I intentionally didn't sign up for a local CSA farm box delivery for several reasons. The most important reason was my envy of the farmers who, through my rose-colored glasses, were able to spend their days working in the garden. There they were, sipping lemonade in the sunshine, pulling the perfect pickling cucumbers from their perfectly mixed soil. Sick bastards.
The second reason is my universal envy/awe/adoration of and for anyone who has a greener thumb than I do. This pretty much covers everyone, but then, when I'm learning something, it always feel like I'm the last person on earth who doesn't know how to do it.
Sometimes, I'm able to take a CSA box home from work when the original purchaser is out of town. It's then that I look deep into the wax-coated, brown paper box and wonder why they grew weird-shaped onions, one pepper in each color, exactly five potatoes, a melon (I think), a head of cabbage and some mystery greens.
I look at that stuff and I think, "chicken food!" They're gonna love it!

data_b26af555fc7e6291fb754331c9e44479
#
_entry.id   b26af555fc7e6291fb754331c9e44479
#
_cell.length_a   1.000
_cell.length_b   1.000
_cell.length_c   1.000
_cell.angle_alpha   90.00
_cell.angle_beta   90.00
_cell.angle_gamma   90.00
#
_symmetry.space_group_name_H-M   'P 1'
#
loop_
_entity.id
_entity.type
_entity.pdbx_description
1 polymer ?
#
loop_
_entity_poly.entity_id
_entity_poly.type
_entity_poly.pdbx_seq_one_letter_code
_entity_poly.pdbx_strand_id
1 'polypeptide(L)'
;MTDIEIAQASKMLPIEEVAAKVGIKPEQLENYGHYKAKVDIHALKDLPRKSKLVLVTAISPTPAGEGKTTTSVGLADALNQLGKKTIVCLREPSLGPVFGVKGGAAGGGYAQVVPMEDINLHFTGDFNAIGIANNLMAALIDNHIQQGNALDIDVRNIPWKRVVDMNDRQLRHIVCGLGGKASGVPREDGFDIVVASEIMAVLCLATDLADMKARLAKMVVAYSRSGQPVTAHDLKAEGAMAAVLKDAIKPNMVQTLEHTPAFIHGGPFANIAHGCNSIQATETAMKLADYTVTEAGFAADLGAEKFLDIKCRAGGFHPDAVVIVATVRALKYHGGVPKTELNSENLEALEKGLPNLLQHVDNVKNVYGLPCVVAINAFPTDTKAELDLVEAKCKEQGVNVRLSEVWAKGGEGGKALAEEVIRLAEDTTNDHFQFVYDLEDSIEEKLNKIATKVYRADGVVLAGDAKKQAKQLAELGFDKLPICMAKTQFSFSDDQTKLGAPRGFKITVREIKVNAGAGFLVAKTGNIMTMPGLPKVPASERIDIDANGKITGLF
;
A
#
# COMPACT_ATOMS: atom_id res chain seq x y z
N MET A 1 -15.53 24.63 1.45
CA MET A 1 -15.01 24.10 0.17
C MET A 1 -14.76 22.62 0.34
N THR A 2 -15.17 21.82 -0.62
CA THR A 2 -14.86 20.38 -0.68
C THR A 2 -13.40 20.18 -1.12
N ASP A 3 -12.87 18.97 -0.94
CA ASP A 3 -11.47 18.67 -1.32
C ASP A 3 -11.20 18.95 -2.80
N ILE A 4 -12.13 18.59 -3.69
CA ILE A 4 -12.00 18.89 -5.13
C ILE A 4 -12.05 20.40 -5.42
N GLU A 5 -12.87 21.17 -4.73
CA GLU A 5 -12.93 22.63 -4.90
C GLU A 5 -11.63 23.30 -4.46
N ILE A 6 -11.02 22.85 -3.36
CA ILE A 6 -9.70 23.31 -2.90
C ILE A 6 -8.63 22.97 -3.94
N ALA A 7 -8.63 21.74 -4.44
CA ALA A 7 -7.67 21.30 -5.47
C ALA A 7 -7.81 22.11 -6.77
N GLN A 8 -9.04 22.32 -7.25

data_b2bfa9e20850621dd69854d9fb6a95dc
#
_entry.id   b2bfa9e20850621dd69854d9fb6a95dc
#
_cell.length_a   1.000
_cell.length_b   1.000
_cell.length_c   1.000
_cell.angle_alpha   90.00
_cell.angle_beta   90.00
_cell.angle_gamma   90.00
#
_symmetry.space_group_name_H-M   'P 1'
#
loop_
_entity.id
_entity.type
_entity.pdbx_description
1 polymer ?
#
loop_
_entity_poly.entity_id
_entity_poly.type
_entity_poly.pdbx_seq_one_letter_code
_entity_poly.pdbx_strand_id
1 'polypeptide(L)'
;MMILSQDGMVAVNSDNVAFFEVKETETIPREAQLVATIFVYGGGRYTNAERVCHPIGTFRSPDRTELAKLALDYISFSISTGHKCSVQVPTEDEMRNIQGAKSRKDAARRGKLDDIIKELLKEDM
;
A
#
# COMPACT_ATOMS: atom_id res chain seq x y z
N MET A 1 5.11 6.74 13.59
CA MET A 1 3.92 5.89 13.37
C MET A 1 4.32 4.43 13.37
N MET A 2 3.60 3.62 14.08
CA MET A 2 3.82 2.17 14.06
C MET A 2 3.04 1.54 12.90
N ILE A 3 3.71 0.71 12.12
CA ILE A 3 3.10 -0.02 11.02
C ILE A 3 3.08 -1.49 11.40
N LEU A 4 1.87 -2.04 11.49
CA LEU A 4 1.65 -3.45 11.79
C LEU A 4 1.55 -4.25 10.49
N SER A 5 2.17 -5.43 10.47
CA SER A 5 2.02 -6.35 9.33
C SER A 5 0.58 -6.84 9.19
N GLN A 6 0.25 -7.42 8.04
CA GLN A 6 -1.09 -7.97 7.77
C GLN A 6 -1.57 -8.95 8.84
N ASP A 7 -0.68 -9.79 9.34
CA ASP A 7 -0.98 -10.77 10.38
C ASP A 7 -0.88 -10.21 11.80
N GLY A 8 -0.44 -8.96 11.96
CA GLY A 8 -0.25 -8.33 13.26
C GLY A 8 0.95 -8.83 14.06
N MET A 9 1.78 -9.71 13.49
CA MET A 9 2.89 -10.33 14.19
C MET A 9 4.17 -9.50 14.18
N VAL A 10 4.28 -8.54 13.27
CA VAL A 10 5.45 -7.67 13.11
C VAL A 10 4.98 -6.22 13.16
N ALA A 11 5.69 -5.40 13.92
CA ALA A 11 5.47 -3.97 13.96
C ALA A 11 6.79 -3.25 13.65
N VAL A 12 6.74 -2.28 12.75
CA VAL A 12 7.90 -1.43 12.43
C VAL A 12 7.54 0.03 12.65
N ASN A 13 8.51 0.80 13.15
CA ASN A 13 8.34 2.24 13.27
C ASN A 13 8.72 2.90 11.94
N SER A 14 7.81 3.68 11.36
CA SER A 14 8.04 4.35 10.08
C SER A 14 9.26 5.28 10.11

Reason #3 I didn't want to pay for a CSA box is that I don't eat those veggies (there. I said it.) and I don't know what to do with them then they're sitting, limply in a dirty box on my kitchen floor.
However, none of this means that I don't want to, and will not try to grow and eat some of the CSA box veggies next year. And I'm giddy to try different types of tomatoes and potatoes and carrots.
My carrots are tiny. They hate me. But they're so cute! I ate them. My kid smothered them with non-organic Ranch dressing and devoured them.
So, in a reverse kinda way, the CSA box did what it's supposed to. Someone paid the farmers for the box. It wasn't me. Many people ate from the weekly deliveries and if I learned a lot from the two boxes I've brought home, then I can only assume that anyone else who has received a box has been forever changed. CSA farmers are sneaky that way.
Quick updates charting my novice and experimental, gardening adventures at home.
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